Haply for I am black and have not those soft parts of conversation that chamberers have; or for I am declined into the vale of years. ' 3:3(260-264). In a deeper look at the scene there are many small details that helps a lot more into the understanding of the decisions made by the characters. In contrast to the previous two scenes, this scene is lengthy. Here we watch as Othello's mind is poisoned. Desdemona and Emilia offer cassio their assurance that Othello will soon restore him to favour. Desdemona insists that she will talk her husband 'out of patience' (line 23) until he agrees to reassign cassio.
As they talk, Othello enters with Iago. Uneasy and ashamed, cassio leaves when Desdemona offers to plead for him until she is heard. Iago immediately sets to work, observing briefly that he does not like the manner of Cassio's leave-taking. Iago continues to suggest that he suspects him of false behaviour with Desdemona. He urges his master not to be jealous without telling him directly why he should be jealous. Othello insists that he is not given to jealousy, but his mind has clearly been moving in the very direction Iago intended because he then speaks of his wife's attributes and talents.
He also brings up the subject of rivalry when he says ' she had eyes and chose me' (line 192). Iago knows he has ensnared his victim. He then offers Othello specific advice; watch Desdemona with cassio, remember that Venetian women are deceitful. Iago continues to twist the knife by pointing out things that he knows Othello would think about. Finally it becomes clear that the doubt is created in Othello's mind and heart when he says ' why did I marry? ' (Line 245). Iago is merciless so he returns to offer more wicked advise until Othello is completely under his control.
After this long and important conversation, Othello and Desdemona go to dinner. Emilia comes back to find Desdemona's handkerchief that she dropped earlier; unaware of the importance of the handkerchief to both Othello and Iago, Emilia steals the handkerchief and hands it to Iago. Here we discovers that the handkerchief is a big part of Iago's plan; the handkerchief will be left at Cassio's lodgings to serve as proof of his secret affair with Desdemona. When Othello returns, he is absorbed with thoughts of his wife's treachery.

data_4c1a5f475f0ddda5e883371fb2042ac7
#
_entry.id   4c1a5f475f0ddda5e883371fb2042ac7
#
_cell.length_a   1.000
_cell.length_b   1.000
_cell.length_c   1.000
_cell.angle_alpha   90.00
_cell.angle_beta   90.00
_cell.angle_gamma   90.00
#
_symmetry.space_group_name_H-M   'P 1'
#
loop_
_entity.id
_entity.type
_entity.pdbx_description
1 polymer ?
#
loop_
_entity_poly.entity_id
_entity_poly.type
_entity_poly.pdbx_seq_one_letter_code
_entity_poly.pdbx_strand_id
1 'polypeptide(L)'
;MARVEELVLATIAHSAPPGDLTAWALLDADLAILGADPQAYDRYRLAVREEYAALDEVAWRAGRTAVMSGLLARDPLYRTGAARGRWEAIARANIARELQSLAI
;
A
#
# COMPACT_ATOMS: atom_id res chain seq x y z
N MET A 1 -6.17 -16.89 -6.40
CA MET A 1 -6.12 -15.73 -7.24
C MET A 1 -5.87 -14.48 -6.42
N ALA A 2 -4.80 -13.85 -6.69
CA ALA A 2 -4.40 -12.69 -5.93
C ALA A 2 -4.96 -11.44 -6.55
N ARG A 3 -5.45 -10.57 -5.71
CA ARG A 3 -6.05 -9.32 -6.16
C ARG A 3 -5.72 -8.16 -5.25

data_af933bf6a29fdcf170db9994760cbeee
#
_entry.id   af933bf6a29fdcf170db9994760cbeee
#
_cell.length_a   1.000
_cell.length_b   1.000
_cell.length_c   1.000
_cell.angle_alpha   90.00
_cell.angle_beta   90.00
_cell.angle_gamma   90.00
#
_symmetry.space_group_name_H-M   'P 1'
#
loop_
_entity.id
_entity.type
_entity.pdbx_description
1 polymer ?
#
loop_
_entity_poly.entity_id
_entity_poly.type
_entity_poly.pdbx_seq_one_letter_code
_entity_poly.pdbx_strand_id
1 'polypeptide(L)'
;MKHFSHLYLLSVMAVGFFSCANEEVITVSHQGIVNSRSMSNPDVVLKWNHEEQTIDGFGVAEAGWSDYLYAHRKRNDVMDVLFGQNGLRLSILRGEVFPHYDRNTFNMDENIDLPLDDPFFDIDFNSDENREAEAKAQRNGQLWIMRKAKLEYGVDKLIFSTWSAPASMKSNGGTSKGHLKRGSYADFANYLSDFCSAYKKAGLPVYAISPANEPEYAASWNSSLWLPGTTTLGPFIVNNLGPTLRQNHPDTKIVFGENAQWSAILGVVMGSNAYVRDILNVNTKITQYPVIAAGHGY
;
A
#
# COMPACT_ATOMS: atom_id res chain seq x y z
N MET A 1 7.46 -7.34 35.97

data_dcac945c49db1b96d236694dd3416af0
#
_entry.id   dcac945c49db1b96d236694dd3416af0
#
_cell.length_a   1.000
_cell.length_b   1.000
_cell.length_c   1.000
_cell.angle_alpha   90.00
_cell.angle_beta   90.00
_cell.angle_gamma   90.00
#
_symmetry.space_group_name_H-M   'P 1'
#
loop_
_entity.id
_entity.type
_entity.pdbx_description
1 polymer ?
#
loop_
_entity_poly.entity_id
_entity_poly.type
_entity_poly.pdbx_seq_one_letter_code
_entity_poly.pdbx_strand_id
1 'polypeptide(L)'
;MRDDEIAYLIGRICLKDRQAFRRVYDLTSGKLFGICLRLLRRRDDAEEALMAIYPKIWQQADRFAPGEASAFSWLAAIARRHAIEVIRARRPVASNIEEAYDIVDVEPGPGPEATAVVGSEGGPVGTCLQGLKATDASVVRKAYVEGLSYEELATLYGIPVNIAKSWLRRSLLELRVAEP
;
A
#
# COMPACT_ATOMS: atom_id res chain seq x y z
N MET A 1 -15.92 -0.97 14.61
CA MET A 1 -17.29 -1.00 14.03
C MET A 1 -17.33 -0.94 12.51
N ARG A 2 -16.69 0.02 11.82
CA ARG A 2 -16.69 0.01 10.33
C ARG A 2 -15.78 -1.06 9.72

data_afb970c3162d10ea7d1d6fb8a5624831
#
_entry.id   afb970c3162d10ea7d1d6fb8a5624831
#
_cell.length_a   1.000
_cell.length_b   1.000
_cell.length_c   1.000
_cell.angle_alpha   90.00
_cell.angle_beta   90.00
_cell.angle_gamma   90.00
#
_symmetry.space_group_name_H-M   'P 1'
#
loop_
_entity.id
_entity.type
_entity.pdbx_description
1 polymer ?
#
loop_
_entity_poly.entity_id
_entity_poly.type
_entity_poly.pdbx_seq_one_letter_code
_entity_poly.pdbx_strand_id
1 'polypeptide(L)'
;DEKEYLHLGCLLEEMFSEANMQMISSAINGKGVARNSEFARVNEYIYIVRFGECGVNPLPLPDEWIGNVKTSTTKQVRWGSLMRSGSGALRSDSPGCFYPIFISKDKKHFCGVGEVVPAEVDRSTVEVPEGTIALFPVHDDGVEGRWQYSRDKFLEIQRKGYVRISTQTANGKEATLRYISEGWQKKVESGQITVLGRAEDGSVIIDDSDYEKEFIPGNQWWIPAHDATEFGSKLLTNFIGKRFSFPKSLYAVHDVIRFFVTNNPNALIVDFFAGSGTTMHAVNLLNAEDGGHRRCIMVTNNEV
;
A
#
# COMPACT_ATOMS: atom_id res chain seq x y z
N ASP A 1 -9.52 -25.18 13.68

He now seems absolutely convinced that desdemona is guilty of deceiving him and is tormented by the lack of evidence. He also regrets finding out about any of this; he says he was happier when he was ignorant of 'her stolen hours of lust'. Iago feeds othello's jealousy by telling him that it will be hard to get evidence and then he continues to give a description of an event in which he shared a bed with cassio and witnessed him having an erotic dream about desdemona in which he tells her to kiss and such.
This drives Othello angry and he turns to violence and revenge but not as much Iago would've wanted. Iago then moves to his serious back up plan; he tells the general about the handkerchief that's been seen with cassio rubbing his beard with it. Othello is now utterly consumed by 'bloody thoughts' (line 460). They both kneel and vow to help each other and correct what's wronged. Othello asks Iago to kill cassio. Iago then receives the promotion he has been looking for; he is made lieutenant when he agrees to murder his 'friend' (line 476).
Othello always needs someone to completely trust and believe, so it can be said that Iago's devotion has replaced the harmony Othello received from marriage with Desdemona. This scene ends, as a new phase filled with hate, blood and vengeance, is about to start. In terms of characters, Iago is most to blame for the events in this scene that build up the road to tragedy for Othello. Following scene three, a short but funny moment takes place in which desdemona and a clown have a conversation. This to stop the tension built up in the previous conversation between Othello and Iago.